Finance Minister Mike de Jong said he's disappointed with the slow job growth in B.C.

B.C. surplus won’t sweeten teacher offer

Forest fires costly this year, but tax and natural gas revenue have recovered to help boost surplus forecast to $266 million

VICTORIA – The B.C. government has increased its projected surplus for the year to $266 million, up $87 million from the July budget estimate.

Finance Minister Mike de Jong said taxation and natural resource revenue are running ahead of projections, based on results of the first quarter of the fiscal year. That was offset by unexpected costs for flood control this spring and a forest fire season expected to be one of the costliest on record at $350 million.

The budget surplus is enough to provide a a pay increase and other improvements to striking teachers, but what the union is currently asking for amounts to $315 million more than the government is offering, this year and every subsequent year, the finance ministry calculates.

De Jong said giving in to the B.C. Teachers’ Federation demands, including their proposal for class size and special needs support, would equate to an increase of $140 a year for the average personal income tax, or 4.8 cents per litre in gasoline tax.

Increasing the government’s offer or gambling on the results of binding arbitration would have a ripple effect on other public service unions, both those who settled for less and those who still have to reach agreements under the government’s bargaining mandate, he said.

NDP critic Carole James said arbitration in the teacher case isn’t “opening the flood gates.

“In fact binding arbitration when the parties are close, will take a look at the pattern of settlements, will take a look at the money that’s on the table, will take a look at the two parties, and resolve this,” James said.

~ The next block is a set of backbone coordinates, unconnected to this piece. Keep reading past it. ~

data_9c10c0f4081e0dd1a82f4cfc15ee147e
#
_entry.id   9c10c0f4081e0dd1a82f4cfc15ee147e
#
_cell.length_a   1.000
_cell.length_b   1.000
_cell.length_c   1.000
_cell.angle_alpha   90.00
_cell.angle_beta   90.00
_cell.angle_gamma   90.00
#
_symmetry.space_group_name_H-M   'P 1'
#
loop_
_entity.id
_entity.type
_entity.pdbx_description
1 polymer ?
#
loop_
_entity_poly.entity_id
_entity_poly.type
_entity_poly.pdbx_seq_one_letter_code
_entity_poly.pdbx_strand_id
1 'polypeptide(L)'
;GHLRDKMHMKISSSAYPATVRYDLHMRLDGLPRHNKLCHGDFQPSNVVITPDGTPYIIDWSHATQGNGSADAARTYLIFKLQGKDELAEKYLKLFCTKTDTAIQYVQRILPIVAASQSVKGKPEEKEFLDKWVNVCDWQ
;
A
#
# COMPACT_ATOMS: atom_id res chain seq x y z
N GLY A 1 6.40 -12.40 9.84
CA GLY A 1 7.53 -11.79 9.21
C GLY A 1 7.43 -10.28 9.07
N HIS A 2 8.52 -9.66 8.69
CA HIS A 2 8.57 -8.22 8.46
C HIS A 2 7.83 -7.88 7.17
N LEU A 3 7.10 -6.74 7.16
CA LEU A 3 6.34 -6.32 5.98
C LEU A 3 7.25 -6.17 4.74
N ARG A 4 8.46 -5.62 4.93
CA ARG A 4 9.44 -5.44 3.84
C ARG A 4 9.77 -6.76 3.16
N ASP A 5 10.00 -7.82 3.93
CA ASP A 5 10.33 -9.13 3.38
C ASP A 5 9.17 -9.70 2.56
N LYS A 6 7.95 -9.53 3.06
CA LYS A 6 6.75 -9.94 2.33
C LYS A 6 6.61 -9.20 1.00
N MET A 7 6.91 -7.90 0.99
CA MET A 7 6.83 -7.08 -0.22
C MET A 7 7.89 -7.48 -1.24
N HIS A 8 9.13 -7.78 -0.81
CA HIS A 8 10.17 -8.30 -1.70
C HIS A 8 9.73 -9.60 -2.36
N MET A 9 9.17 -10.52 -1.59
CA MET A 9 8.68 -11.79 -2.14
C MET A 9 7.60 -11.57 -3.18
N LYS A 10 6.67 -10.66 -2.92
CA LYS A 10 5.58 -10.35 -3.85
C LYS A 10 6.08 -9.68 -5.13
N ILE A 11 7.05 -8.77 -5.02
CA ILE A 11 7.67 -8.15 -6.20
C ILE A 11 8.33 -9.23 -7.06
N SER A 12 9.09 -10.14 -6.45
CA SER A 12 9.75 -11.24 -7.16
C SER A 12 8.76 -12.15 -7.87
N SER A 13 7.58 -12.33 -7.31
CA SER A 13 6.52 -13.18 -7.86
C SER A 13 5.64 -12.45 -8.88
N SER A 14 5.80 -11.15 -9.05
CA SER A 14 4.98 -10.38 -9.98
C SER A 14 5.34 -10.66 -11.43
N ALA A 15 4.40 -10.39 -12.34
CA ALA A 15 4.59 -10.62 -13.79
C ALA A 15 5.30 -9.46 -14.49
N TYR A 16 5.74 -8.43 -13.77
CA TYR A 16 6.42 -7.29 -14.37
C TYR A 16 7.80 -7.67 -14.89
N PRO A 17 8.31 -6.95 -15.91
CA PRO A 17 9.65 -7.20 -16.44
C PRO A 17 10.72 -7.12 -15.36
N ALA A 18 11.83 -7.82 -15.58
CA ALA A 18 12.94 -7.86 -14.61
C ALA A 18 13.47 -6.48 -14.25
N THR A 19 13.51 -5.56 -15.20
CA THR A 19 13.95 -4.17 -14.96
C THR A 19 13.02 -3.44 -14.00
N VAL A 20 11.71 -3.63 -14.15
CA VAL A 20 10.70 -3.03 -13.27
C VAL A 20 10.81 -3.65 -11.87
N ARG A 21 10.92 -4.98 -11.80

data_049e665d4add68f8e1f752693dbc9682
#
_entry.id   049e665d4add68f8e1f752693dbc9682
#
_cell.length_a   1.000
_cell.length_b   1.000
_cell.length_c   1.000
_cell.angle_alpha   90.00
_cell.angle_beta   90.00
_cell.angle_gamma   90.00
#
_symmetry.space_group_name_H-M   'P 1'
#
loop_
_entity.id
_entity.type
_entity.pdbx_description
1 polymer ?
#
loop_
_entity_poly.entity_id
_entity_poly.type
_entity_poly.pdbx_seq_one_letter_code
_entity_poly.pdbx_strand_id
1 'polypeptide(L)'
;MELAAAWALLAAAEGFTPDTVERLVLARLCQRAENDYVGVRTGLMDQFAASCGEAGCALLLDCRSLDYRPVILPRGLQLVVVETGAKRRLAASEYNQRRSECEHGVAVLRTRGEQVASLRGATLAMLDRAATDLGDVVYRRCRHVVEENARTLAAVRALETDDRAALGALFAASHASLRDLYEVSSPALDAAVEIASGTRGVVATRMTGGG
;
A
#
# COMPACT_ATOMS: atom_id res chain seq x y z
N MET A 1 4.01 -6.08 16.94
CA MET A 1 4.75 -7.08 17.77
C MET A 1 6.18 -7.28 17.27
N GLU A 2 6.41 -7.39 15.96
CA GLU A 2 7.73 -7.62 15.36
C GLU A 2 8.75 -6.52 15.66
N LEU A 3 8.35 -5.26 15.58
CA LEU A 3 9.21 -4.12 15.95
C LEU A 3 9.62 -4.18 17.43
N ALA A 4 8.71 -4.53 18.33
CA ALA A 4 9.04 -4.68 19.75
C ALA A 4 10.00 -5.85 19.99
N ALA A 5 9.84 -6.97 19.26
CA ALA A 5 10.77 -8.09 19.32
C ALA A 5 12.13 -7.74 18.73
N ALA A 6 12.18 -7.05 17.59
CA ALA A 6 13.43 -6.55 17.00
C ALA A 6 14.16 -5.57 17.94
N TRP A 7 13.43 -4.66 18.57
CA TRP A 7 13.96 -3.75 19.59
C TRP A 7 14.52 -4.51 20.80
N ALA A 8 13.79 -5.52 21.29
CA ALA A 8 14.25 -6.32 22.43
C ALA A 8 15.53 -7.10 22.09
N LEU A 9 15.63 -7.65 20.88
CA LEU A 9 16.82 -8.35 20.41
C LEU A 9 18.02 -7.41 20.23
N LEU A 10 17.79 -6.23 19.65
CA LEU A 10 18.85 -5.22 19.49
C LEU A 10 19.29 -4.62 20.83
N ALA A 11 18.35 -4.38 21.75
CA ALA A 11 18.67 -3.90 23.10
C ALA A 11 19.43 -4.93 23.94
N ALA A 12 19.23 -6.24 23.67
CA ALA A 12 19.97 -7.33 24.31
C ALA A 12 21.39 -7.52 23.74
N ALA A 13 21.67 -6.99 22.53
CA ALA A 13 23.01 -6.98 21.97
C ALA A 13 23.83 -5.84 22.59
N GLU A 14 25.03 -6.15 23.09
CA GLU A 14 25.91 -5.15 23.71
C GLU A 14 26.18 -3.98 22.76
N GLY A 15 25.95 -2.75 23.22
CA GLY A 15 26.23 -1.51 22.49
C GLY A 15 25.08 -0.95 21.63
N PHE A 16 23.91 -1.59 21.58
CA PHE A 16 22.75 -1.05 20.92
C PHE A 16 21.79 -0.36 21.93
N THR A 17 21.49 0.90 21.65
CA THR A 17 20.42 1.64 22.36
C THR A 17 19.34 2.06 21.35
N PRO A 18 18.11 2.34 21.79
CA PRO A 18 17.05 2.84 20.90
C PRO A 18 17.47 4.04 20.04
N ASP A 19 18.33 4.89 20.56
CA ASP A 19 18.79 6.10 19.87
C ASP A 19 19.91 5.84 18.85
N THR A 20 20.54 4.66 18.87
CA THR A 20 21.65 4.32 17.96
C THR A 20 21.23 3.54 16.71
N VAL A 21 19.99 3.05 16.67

Just Posted

BC Ferries passengers wait to leave Vancouver Island after Remembrance Day

Traffic aboard BC Ferries slows after Remembrance Day long weekend

‘Crazy 8’s,’ Panthers win again

Game kicked off with an on-ice ceremony featuring 98-year-old WWII veteran Commander Peter Chance

Alleged child abduction attempt in Langford a family issue, RCMP say

Const. Matt Baker with West Shore RCMP says parents should not worry

City of Victoria passes new cannabis retail bylaw

The bylaw is an update to the city’s previous bylaw, which was instated in 2016

‘Spread love’: UVic Pride replaces white supremacy posters in Victoria

Around 50 people walked through downtown on Nov. 12 to share posters of love

VIDEO: Amazon to split second HQ between New York, Virginia

Official decision expected later Tuesday to end competition between North American cities to win bid and its promise of 50,000 jobs

B.C. cheese linked to 5 E. Coli cases

People are asked to throw out or return ‘Qualicum Spice’ cheese

Search and rescue piggybacks plucky injured senior out of Vancouver Island woods

Rescue crews don’t have same success with dog swept away by Comox Valley river

Canada Post no longer guarantees delivery times amid more rotating strikes

The Canadian Union of Postal Workers closed two major processing centres in Ontario and B.C.

B.C. city councillor resigns as AutismBC director amid SOGI controversy

AutismBC president Gary Robins says Laurie Guerra’s resignation is effective Nov. 12

McGill students vote overwhelmingly to change Redmen team nickname

Student union held a referendum after a campaign by Indigenous students

B.C. to invest $492 million in affordable homes

72 new projects are part of a 10-year, $1.9-billion strategy

Around the BCHL: Surrey Eagles sliding and Cassidy Bowes flows

Around the BCHL is a look at what’s happening in the league and around the junior A world.

Pit bull cross, chihuahua owners must split costs for dogfight damage, judge rules

Eac side responsible for $577.43 towards injuries in Comox Valley incident

Most Read